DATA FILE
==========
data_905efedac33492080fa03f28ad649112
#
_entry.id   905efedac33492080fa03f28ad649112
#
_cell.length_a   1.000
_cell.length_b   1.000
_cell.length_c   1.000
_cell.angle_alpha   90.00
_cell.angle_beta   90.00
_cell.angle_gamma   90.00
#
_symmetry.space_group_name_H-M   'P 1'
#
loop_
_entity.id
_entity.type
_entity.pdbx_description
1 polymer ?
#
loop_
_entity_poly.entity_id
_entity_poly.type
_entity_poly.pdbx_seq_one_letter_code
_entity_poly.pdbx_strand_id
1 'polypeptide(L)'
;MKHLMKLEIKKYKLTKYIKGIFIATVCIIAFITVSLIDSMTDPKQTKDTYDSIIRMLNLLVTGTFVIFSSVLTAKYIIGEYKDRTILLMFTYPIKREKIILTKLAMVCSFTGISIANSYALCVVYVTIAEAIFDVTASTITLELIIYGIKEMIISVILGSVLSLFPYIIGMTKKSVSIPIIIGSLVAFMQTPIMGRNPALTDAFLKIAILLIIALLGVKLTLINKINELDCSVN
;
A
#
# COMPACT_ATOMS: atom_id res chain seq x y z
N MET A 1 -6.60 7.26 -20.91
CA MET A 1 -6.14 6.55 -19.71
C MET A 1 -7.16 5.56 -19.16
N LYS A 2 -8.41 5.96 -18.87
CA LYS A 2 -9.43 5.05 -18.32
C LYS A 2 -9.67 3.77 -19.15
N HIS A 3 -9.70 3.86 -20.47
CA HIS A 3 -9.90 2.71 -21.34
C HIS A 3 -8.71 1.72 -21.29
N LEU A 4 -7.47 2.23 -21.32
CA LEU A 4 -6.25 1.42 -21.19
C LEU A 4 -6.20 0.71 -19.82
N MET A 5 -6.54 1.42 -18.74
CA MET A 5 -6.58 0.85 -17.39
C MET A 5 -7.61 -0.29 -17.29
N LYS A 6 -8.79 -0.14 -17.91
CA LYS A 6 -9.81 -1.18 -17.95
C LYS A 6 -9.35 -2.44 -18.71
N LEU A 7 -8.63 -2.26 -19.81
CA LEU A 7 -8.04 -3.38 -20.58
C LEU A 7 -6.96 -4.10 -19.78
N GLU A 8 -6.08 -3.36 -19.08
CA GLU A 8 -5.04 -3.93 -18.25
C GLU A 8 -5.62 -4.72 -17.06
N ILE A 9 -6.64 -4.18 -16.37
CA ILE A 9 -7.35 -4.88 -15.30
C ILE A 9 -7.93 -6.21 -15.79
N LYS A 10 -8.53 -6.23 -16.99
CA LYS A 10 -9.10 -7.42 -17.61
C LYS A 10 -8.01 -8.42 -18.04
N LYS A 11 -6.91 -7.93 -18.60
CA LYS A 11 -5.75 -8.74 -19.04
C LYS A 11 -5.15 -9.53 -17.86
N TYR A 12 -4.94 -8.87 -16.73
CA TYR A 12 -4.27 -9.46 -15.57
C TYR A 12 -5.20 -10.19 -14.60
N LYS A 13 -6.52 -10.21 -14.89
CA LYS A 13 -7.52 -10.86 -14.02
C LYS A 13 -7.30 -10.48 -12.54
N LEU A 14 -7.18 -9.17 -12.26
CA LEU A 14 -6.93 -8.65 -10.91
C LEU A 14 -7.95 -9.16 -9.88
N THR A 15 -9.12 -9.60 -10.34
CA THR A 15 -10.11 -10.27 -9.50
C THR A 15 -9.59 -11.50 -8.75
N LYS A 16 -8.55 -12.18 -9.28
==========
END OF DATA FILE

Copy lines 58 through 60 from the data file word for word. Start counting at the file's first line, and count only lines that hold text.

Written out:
N LYS A 10 -8.53 -6.23 -16.99
CA LYS A 10 -9.10 -7.42 -17.61
C LYS A 10 -8.01 -8.42 -18.04